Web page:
ABN Amro's ambitious plan to go carbon-neutral
ABN Amro, the third-largest bank in the Netherlands, aims to be carbon-neutral by 2020. That is no small feat for an organisation with a fleet of 2,400 vehicles – among the 20 biggest in the country. But a new, multimodal mobility plan is already delivering results.
The bank's ambition to eliminate CO2 emissions by 2020 is in line with the Paris Agreement (2015), at which 195 countries committed to reduce global warming.
Since two-thirds of the company's emissions are related to mobility, it was clear that a radically different mobility plan would be necessary.
To that end, ABN Amro set up a steering committee called Mobiliteitsmix (Mobility Mix), facilitated by Lysbeth van Silfhout (pictured), an external expert in change management, and composed of managers from the departments responsible for facilities, sustainability, purchasing, commerce and benefits.
“These managers report directly to the Board of Directors. That direct line to top management was important for this project”, Van Silfhout told the Dutch magazine Fleet & Mobility, which in November reported extensively on ABN Amro's new mobility plan.
The three over-arching goals of the comprehensive mobility plan are: Sustainability, Transparency and Flexibility. On the ground, those lofty targets translate into concrete actions in three fields, summarised by the acronym APK.
A stands for Autokilometers – reducing the overall mileage of ABN Amro's fleet. P is for Parkeerplaatsen: reducing the number of parking spots at ABN offices. And K stands for Keuzemogelijkheden, offering employees a range of mobility choices.
Van Silfhout stresses the importance of the K field, as this is how the company aims to reward employees for the sacrifices they will have to make in the first A and P fields. For example: a reduction in parking places at a certain office could be compensated by a company-sponsored park & ride solution, allowing employees to carry out most of their commute via public transport instead of a car.
ABN Amro offices usually are located close to train stations, which facilitates the switch to the park & ride option. Which is why the Amsterdam HQ will be reducing its parking permits – 100 per year from 2016 to 2020.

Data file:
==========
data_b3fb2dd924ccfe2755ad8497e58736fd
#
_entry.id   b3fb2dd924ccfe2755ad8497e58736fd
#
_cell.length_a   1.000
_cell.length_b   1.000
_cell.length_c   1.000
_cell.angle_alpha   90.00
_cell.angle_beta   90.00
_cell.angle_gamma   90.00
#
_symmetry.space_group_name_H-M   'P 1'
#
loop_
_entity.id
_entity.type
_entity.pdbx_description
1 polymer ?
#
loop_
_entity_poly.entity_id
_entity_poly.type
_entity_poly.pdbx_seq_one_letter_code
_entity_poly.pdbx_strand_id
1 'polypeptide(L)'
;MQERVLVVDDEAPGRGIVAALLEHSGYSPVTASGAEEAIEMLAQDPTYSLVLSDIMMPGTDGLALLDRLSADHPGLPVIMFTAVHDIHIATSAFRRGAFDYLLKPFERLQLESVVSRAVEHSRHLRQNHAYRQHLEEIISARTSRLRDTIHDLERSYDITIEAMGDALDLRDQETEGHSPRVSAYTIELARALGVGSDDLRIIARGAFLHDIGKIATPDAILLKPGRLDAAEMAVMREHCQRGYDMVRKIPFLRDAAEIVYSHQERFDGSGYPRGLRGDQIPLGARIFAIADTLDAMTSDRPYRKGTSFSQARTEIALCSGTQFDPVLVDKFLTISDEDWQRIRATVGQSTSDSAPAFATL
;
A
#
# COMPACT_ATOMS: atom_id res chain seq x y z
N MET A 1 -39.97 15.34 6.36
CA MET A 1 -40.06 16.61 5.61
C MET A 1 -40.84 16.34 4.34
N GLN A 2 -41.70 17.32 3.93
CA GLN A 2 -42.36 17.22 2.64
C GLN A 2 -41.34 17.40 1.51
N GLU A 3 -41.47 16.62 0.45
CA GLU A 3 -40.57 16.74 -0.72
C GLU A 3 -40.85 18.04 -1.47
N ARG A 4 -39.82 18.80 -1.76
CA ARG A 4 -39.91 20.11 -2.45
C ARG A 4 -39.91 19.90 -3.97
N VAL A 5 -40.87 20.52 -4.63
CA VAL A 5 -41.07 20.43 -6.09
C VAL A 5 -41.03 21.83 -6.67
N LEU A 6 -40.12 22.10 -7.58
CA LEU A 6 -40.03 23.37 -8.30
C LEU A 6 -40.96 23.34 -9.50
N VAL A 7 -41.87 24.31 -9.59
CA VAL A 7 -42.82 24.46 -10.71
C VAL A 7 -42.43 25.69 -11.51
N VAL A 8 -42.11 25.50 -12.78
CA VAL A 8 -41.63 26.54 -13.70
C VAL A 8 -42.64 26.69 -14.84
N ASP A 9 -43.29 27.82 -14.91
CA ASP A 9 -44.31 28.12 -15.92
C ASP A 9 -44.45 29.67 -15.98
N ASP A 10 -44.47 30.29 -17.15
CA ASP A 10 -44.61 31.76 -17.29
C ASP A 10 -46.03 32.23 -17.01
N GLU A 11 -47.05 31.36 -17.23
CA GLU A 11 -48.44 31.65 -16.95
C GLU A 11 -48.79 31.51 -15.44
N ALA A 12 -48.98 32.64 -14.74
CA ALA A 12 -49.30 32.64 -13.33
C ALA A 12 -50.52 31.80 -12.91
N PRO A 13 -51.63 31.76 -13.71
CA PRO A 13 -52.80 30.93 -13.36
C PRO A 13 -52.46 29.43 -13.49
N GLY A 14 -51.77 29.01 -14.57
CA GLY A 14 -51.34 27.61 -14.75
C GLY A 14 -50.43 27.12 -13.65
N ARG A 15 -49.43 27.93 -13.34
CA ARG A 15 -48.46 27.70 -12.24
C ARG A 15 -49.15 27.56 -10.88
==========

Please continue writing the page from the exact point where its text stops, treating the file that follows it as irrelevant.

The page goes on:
Subscription or allowance
But the first and foremost part of the new plan is mileage reduction. All new employees now get a subscription to public transport – which they can waive in exchange for a travel allowance of €0.19/km, capped at €270/month (i.e. about 40 km/day; the average ABN Amro employee lives 33 km from their office). About two-thirds of new employees keep the subscription, and over 30% of total staff uses public transport to commute.
ABN Amro has a total of 18,000 employees in the Netherlands, of whom about 5,000 at HQ in Amsterdam. Two-thirds of the 2,400 company vehicles are benefit cars, the remainder are required for the job.
Benefit cars are reserved for managers and specialists in the highest echelons. However, they are offered a mobility budget rather than a car. They can use that budget (from €777 to €860) to choose a car from a range of vehicles across all brands – but capped at a certain CO2 emissions level (116 g/km for petrol cars, 106 g/km for diesels, to be revised downward in future); or they can spend that budget on other means of transport.
For employees who need their vehicles in the pursuit of their job, the choice is now limited to five selected car models: the Lexus CT 200h automatic, Opel Astra Tourer 1.0T Business+, Peugeot 308 SW 1.2 Puretech Bluelease Executive, Seat Leon ST Style connected 1.0 Eco TSI, and the Toyota Auris Touring 1.8 Hybrid Business Pro automatic.
Not too expensive
All lease drivers can also apply for a public transport subscription, but can only use it on one strict condition: “If the employees use public transport, their company vehicle cannot be used simultaneously.”, says Van Silfhout.
Electric cars are another carbon-friendly transport option, one that has been taken up by 50 employees so far – Tesla is the most popular option, followed by BMW i3, Mercedes-Benz B-Class and (one) Renault Zoé. ABN Amro has increased the number of charging stations at the corporate offices. EV or PHEV drivers also get a charging station at home. But the strong recommendation for those wanting an electric vehicle nevertheless is that they can drive from home to work and back without recharging.
ABN Amro also actively promotes a Fietsplan (bicycle plan), offering employees a budget of €800 for a bike and €1,200 for an e-bike, with dedicated space for parking and charging the bikes. If users buy the bikes, they get a tax benefit. If they lease, the bank pays the supplier an amount, which lowers the monthly lease fee for the users.
Car-sharing is another way to reduce mileage: 30 leased vehicles across the country, with the aim of adding 10 per year.
Working at home is the ultimate mileage reduction scheme, of course. Project Yello will roll out that option to all employees.
The steering committee will continue to meet twice yearly to evaluate the progress and monitor the reduction of CO2 emission, and if necessary to adjust the course of all new mobility initiatives.
Car-sharing via Amber Mobility app
In a pilot project executed together with Athlon, start-up Amber Mobility will provide the Eindhoven branch of ABN Amro with BMW i3 cars to ensure its employees are mobile when necessary. The Amber app will help determine when and where the shared cars need to be available.
The aim for Amber is that every new customer joins a mobility hub, in which companies share a growing fleet of eco-friendly pool vehicles. If the pilot is able to guarantee mobility to its employees, ABN Amro may scale it up to other locations and eventually introduce it as a Mobility as a Service (MaaS) concept.
This article has been written with the support of Fleet & Mobility.